One-Hot Encoding vs. Label Encoding using Scikit-Learn
What is One-Hot Encoding? When should you use One-Hot Encoding over Label Encoding?
These are typical data science interview questions every aspiring data scientist needs to know the answer to. After all, you’ll often find yourself having to make a choice between the two in a data science project!
Machines understand numbers, not text. We need to convert each text category to numbers in order for the machine to process them using mathematical equations. Ever wondered how we can do that? What are the different ways?
This is where Label Encoding and One-Hot Encoding come into the picture. We’ll discuss both in this article and understand the difference between them.
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Table of Contents
- What is Categorical Encoding?
- Different Approaches to Categorical Encoding
- Label Encoding
- One-Hot Encoding
- When to use Label Encoding vs. One-Hot Encoding?
What is Categorical Encoding?
Typically, any structured dataset includes multiple columns – a combination of numerical as well as categorical variables. A machine can only understand the numbers. It cannot understand the text. That’s essentially the case with Machine Learning algorithms too.
That’s primarily the reason we need to convert categorical columns to numerical columns so that a machine learning algorithm understands it. This process is called categorical encoding.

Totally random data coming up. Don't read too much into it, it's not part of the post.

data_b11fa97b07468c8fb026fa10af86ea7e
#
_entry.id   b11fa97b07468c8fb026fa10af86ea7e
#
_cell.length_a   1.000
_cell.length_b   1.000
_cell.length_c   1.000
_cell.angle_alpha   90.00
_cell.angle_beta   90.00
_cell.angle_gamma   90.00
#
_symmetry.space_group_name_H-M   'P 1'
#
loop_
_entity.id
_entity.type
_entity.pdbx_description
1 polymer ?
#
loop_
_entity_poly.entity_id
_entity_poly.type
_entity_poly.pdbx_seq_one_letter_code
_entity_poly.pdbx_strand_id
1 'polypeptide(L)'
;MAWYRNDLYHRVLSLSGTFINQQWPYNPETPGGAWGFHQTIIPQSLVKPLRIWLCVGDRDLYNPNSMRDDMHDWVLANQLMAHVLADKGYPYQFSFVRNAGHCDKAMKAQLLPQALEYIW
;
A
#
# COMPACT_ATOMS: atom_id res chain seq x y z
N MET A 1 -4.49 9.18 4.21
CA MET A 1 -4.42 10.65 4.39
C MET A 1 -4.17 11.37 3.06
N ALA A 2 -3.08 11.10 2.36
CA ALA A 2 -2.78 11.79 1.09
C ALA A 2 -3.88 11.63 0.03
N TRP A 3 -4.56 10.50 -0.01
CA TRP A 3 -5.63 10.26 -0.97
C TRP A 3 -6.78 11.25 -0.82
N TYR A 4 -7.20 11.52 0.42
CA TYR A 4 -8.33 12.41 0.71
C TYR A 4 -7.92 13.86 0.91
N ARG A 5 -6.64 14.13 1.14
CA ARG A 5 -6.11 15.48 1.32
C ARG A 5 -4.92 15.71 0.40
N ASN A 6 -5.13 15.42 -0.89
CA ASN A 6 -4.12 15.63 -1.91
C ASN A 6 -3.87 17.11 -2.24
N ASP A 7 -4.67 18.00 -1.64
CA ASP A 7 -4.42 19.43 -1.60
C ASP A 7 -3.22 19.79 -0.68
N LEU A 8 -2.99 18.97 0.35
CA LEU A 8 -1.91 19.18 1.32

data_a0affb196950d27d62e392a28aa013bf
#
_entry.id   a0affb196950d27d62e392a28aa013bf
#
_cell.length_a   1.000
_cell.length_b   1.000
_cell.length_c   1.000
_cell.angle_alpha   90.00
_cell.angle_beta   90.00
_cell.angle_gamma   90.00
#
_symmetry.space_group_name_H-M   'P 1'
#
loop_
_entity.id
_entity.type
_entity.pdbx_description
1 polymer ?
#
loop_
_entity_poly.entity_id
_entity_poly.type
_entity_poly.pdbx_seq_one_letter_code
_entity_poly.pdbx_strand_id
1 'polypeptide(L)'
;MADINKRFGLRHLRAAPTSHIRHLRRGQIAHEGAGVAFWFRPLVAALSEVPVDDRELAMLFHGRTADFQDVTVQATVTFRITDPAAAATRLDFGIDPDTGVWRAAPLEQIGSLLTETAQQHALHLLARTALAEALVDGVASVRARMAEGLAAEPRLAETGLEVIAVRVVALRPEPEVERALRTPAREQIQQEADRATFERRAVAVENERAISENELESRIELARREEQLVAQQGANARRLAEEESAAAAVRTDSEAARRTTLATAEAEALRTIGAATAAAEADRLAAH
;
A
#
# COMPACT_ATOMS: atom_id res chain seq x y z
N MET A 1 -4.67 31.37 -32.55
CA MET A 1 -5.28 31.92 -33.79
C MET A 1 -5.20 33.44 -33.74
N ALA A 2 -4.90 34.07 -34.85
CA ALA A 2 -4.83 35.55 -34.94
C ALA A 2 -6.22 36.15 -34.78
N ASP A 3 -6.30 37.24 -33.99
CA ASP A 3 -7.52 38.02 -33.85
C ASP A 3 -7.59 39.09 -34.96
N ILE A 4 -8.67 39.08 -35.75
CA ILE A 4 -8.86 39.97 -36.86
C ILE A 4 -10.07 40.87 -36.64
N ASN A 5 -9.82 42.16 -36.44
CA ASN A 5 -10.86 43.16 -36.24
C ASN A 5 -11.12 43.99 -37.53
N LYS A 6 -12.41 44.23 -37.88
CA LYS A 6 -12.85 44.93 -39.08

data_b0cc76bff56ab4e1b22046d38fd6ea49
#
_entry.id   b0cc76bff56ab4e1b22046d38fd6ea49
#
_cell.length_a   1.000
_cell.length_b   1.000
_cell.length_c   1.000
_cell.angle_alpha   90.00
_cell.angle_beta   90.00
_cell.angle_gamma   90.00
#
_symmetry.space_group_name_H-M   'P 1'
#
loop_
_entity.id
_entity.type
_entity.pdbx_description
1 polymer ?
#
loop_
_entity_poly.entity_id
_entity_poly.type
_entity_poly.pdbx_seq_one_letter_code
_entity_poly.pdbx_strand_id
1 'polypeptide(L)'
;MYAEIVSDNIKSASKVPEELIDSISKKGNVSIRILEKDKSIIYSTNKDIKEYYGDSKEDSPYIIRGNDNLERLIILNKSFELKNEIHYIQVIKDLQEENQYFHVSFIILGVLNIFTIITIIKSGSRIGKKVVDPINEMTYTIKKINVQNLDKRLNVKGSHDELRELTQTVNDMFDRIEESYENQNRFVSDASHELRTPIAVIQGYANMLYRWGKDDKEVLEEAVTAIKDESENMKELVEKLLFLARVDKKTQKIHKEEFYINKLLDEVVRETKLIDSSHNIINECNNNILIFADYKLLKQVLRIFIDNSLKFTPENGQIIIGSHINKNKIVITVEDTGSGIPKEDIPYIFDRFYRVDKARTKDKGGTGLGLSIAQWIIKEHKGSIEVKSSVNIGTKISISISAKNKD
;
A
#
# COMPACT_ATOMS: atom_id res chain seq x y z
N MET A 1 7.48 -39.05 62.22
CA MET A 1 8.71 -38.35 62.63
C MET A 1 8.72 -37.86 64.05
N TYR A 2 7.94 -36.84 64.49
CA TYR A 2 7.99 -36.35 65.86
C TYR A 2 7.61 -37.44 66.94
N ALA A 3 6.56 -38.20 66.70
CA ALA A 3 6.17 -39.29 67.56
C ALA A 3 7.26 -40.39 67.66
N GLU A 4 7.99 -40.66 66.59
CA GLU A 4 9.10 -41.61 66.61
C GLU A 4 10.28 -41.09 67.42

Categorical encoding is a process of converting categories to numbers.
In the next section, I will touch upon different ways of handling categorical variables.
Different Approaches to Categorical Encoding
So, how should we handle categorical variables? As it turns out, there are multiple ways of handling Categorical variables. In this article, I will discuss the two most widely used techniques:
- Label Encoding
- One-Hot Encoding
Now, let us see them in detail.
Label Encoding is a popular encoding technique for handling categorical variables. In this technique, each label is assigned a unique integer based on alphabetical ordering.
Let’s see how to implement label encoding in Python using the scikit-learn library and also understand the challenges with label encoding.
Let’s first import the required libraries and dataset:
Understanding the datatypes of features:
As you can see here, the first column, Country, is the categorical feature as it is represented by the object data type and the rest of them are numerical features as they are represented by int64.
Now, let us implement label encoding in Python:
As you can see here, label encoding uses alphabetical ordering. Hence, India has been encoded with 0, the US with 2, and Japan with 1.
Challenges with Label Encoding
In the above scenario, the Country names do not have an order or rank. But, when label encoding is performed, the country names are ranked based on the alphabets. Due to this, there is a very high probability that the model captures the relationship between countries such as India < Japan < the US.
This is something that we do not want! So how can we overcome this obstacle? Here comes the concept of One-Hot Encoding.
One-Hot Encoding is another popular technique for treating categorical variables. It simply creates additional features based on the number of unique values in the categorical feature. Every unique value in the category will be added as a feature.